I’ve been doing a lot of traveling and teaching lately, which means I’ve been taking a look at the “how” and “why” of my travel mail art kits – the goodies that I can’t live without when schlepping through airports, train terminals, and bus stations. Taking stock of my inventory is not only enjoyable, but I tell myself it’s something I absolutely have to do – I mean, what if I need a new pen? A twee, portable glue stick? Or a pair of folding scissors that can make it through airport security?
I think you can see where this is heading.
On my writing desk at home, the laptop and “real time” writing implements share equal space. (scandal?) Admittedly, I am incredibly susceptible to the charms of a delicious fountain pen or smoked glass ink bottle. But this weekend took the proverbial cake! Lurking in someone’s attic at a garage sale, I ran across this cast iron inkwell. Gleefully, I transported it home, selected three of my favorite fountain pens, and settled down to address some envelopes!
But I don’t usually spend a whole lot of time writing at home. If anything, I find that my “transit time” is best used affixing stamps, writing in a jaggedy hand (thanks muni!), and mapping out which PO I’ll pass by (in order to send missives on their merry way). When I’m running errands around San Francisco, this is the kit I usually bring along.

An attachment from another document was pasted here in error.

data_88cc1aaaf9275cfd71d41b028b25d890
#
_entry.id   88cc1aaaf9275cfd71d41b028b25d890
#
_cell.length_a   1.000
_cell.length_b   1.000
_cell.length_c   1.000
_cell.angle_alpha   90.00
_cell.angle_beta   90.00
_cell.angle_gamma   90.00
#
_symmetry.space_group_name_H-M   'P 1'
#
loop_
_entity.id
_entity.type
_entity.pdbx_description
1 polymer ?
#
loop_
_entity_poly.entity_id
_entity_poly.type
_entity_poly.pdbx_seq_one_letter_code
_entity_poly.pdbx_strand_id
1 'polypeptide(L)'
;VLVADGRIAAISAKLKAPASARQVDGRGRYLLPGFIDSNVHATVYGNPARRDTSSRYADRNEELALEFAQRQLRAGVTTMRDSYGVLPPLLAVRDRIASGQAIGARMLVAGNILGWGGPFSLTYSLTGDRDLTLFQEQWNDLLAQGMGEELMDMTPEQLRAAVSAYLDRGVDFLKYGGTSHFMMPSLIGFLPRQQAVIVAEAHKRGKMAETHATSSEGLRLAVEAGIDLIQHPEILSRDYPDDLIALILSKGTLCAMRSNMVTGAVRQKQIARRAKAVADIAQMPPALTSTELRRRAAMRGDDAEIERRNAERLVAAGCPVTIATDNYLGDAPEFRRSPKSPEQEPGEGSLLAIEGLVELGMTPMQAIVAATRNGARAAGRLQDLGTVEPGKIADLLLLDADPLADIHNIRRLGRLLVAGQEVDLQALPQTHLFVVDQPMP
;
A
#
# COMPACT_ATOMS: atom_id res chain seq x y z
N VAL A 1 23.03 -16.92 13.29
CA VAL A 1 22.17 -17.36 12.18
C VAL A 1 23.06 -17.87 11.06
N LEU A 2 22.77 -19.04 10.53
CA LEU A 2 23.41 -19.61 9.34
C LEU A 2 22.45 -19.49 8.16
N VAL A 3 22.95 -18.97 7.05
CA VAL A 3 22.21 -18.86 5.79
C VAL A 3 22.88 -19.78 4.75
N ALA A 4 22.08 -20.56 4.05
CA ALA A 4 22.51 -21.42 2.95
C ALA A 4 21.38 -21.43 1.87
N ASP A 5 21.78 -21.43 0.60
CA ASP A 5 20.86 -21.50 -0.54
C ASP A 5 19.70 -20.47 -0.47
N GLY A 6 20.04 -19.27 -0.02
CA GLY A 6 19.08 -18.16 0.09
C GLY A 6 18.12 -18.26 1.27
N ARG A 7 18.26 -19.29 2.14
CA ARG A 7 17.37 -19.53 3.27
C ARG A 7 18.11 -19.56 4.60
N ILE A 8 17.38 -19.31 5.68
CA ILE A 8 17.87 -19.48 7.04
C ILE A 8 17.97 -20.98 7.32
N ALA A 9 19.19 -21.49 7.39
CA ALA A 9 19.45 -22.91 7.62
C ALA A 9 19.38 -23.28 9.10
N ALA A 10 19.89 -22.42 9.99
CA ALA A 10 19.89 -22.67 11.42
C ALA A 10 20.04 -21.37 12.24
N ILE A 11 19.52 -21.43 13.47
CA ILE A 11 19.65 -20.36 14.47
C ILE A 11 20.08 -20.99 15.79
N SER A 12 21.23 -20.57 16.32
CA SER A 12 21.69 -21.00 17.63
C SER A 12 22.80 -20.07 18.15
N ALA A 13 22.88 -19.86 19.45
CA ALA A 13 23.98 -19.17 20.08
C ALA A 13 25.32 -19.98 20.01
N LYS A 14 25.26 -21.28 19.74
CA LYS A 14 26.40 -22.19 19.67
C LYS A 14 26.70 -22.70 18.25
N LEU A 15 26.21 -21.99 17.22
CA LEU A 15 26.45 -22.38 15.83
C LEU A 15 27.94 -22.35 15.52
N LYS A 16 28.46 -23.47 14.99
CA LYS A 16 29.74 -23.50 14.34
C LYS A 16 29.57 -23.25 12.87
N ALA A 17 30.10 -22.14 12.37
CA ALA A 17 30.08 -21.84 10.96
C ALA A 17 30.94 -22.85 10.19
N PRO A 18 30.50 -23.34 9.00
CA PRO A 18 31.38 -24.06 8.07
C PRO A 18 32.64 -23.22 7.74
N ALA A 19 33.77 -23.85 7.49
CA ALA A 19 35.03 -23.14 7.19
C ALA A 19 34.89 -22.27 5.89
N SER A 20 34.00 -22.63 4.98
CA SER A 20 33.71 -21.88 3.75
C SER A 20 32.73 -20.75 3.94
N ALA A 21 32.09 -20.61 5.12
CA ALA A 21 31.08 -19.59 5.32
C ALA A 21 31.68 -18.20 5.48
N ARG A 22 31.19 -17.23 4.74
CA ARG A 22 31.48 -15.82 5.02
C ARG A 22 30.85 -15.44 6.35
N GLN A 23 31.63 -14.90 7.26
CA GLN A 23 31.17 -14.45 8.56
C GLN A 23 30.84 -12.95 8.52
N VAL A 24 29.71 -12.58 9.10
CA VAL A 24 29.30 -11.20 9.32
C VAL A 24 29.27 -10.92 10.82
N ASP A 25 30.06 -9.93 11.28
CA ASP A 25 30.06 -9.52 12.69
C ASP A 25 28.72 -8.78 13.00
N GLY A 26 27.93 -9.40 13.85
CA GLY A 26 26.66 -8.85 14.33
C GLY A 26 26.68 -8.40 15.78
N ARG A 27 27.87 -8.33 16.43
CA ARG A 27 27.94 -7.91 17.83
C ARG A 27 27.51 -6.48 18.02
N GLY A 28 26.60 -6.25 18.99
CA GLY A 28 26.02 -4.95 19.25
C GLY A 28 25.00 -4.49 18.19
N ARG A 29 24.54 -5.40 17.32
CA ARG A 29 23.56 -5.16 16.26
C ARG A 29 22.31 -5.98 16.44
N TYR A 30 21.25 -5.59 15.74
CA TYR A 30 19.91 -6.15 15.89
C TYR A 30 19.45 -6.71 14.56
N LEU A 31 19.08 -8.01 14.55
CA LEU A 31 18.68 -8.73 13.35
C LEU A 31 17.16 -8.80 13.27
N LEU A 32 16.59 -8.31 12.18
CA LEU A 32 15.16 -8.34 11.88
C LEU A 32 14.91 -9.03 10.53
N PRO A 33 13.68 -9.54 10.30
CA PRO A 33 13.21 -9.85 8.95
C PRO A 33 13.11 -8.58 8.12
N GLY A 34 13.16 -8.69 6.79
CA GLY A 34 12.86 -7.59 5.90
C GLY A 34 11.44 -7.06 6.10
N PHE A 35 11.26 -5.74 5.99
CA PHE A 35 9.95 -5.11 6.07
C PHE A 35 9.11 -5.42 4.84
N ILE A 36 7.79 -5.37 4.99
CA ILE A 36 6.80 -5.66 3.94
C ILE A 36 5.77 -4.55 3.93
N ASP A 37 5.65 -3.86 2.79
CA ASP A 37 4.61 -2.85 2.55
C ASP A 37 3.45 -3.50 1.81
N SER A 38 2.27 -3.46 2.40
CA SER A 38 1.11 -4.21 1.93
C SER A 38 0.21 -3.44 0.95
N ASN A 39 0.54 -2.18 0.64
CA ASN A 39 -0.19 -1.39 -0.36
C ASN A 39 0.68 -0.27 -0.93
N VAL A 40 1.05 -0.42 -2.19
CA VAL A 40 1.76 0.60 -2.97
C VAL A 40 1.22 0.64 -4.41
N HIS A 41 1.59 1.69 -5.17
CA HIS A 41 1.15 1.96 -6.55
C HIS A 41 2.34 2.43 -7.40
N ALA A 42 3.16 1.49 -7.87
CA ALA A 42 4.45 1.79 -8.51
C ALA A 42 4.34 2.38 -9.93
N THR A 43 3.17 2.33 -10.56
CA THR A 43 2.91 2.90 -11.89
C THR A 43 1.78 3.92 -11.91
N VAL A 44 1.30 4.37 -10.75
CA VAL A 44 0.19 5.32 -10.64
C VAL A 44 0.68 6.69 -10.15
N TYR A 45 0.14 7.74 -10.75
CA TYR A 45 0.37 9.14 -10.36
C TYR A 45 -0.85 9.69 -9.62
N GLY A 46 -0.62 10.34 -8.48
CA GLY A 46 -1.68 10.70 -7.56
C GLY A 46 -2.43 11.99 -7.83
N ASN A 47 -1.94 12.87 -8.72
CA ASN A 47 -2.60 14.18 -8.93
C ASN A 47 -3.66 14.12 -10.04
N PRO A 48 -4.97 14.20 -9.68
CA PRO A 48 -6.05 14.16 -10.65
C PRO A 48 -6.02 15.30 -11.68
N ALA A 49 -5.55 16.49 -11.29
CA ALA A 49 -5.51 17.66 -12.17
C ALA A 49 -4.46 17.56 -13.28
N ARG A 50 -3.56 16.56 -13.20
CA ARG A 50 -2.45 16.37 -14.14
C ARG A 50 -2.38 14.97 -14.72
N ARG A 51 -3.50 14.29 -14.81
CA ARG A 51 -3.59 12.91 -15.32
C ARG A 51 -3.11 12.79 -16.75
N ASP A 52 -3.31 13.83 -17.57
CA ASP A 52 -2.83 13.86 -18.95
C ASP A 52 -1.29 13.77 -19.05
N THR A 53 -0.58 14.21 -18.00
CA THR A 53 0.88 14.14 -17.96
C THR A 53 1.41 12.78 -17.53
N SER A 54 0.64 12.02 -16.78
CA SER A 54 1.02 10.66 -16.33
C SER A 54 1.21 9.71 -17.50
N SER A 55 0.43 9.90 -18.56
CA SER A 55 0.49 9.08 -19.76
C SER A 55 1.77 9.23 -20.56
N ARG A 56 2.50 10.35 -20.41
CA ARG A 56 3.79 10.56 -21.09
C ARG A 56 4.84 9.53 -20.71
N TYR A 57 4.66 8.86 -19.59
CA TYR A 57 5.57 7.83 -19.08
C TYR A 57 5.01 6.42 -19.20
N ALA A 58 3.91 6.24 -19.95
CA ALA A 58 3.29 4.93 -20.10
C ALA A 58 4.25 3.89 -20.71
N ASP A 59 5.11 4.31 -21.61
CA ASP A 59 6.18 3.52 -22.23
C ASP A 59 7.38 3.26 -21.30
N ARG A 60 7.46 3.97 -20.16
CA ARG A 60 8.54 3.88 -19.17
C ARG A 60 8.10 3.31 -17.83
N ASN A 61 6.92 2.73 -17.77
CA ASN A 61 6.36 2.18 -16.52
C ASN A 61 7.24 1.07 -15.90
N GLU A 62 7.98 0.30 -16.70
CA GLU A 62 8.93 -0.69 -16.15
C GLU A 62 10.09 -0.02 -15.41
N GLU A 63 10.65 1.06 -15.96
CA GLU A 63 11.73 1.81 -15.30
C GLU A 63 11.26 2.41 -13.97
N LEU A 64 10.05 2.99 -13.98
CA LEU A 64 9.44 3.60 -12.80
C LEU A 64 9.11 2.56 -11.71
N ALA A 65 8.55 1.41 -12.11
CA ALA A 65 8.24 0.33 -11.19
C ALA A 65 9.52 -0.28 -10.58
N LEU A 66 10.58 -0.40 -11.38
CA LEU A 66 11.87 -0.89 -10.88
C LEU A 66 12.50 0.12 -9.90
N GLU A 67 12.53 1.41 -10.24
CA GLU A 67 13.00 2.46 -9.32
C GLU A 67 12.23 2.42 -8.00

Originally, this zip case held drafting tools; the minute I spied it in a thrift store, I knew it would make an absolutely perfect caddy for pens, postage, and postcards. The case itself is sturdy enough that it can be used as a flat surface for writing. Removing some of the original spaces and places for drafting tools, I gave the inside of the case a makeover: grey-blue bookcloth seemed like a wonderful complement!
Long distance travel is a whole different creature, when bringing along art-making tools. So many questions to address: is there such a thing as too many pens? Do I bring both glue stick AND double stick tape? (absolutely.) Does an ink pad dry up quickly, when used in a pressurized cabin for 11 hours? (the answer is “no”…) Invariably, I always thank my lucky stars that pens and drawing implements are long, narrow, and lightweight – that means I can bring along a few items that aren’t necessarily “necessities, but fun nonetheless.
These are the tools that I always travel with, no matter what. Upon closer inspection, you’ll note there are a couple things that aren’t mail art related, per se, but they certainly help out in a pinch! Believe me: in a foreign country, when you have a killer headache there’s nothing like good ol’ fashioned Advil to take the edge off. Bandaids are sometimes needed (exacto cuts can happen anytime, anyplace, anywhere!) and batteries (oddly enough) have come in handy more times than I’d like to admit.
While these are some of my tried and true favorites, I’ve been trying out some new things lately. The “storage box” from Kiosk is the perfect size for tucking into your carry on and filling with postcards. Having a mini return address rubber stamp is a most efficient thing to own, whether on the ground or in the air. And although I’m a Pilot Uniball girl when flying (who wants to deal with pen “accidents” mid-flight?), I’m eager to give the Parker “Flighter” a chance.
Sending you summer postcards from afar –